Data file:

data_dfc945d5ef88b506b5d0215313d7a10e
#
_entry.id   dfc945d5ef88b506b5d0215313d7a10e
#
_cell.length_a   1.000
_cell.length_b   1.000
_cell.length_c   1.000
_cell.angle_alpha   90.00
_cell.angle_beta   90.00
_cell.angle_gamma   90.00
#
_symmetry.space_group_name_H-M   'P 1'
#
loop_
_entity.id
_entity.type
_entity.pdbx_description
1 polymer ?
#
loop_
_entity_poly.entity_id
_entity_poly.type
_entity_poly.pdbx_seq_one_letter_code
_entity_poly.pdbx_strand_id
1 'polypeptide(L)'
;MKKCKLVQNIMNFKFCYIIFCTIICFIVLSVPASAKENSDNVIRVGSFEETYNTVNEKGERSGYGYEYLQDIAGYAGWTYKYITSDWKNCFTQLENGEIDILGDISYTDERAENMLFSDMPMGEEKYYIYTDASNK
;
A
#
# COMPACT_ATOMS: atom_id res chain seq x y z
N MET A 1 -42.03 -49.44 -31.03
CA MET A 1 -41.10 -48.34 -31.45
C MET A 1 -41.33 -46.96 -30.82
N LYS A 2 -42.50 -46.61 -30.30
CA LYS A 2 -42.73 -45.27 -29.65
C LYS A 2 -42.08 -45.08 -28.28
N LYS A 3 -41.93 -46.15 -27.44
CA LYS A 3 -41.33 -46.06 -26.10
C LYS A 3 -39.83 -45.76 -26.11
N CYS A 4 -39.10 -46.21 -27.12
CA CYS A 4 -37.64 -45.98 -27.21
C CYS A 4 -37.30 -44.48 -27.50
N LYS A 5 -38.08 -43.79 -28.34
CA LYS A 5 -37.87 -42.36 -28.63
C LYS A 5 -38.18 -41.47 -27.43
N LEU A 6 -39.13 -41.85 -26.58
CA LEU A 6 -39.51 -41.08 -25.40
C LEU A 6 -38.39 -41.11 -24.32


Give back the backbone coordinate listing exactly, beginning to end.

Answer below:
data_dfc945d5ef88b506b5d0215313d7a10e
#
_entry.id   dfc945d5ef88b506b5d0215313d7a10e
#
_cell.length_a   1.000
_cell.length_b   1.000
_cell.length_c   1.000
_cell.angle_alpha   90.00
_cell.angle_beta   90.00
_cell.angle_gamma   90.00
#
_symmetry.space_group_name_H-M   'P 1'
#
loop_
_entity.id
_entity.type
_entity.pdbx_description
1 polymer ?
#
loop_
_entity_poly.entity_id
_entity_poly.type
_entity_poly.pdbx_seq_one_letter_code
_entity_poly.pdbx_strand_id
1 'polypeptide(L)'
;MKKCKLVQNIMNFKFCYIIFCTIICFIVLSVPASAKENSDNVIRVGSFEETYNTVNEKGERSGYGYEYLQDIAGYAGWTYKYITSDWKNCFTQLENGEIDILGDISYTDERAENMLFSDMPMGEEKYYIYTDASNK
;
A
#
# COMPACT_ATOMS: atom_id res chain seq x y z
N MET A 1 -42.03 -49.44 -31.03
CA MET A 1 -41.10 -48.34 -31.45
C MET A 1 -41.33 -46.96 -30.82
N LYS A 2 -42.50 -46.61 -30.30
CA LYS A 2 -42.73 -45.27 -29.65
C LYS A 2 -42.08 -45.08 -28.28
N LYS A 3 -41.93 -46.15 -27.44
CA LYS A 3 -41.33 -46.06 -26.10
C LYS A 3 -39.83 -45.76 -26.11
N CYS A 4 -39.10 -46.21 -27.12
CA CYS A 4 -37.64 -45.98 -27.21
C CYS A 4 -37.30 -44.48 -27.50
N LYS A 5 -38.08 -43.79 -28.34
CA LYS A 5 -37.87 -42.36 -28.63
C LYS A 5 -38.18 -41.47 -27.43
N LEU A 6 -39.13 -41.85 -26.58
CA LEU A 6 -39.51 -41.08 -25.40
C LEU A 6 -38.39 -41.11 -24.32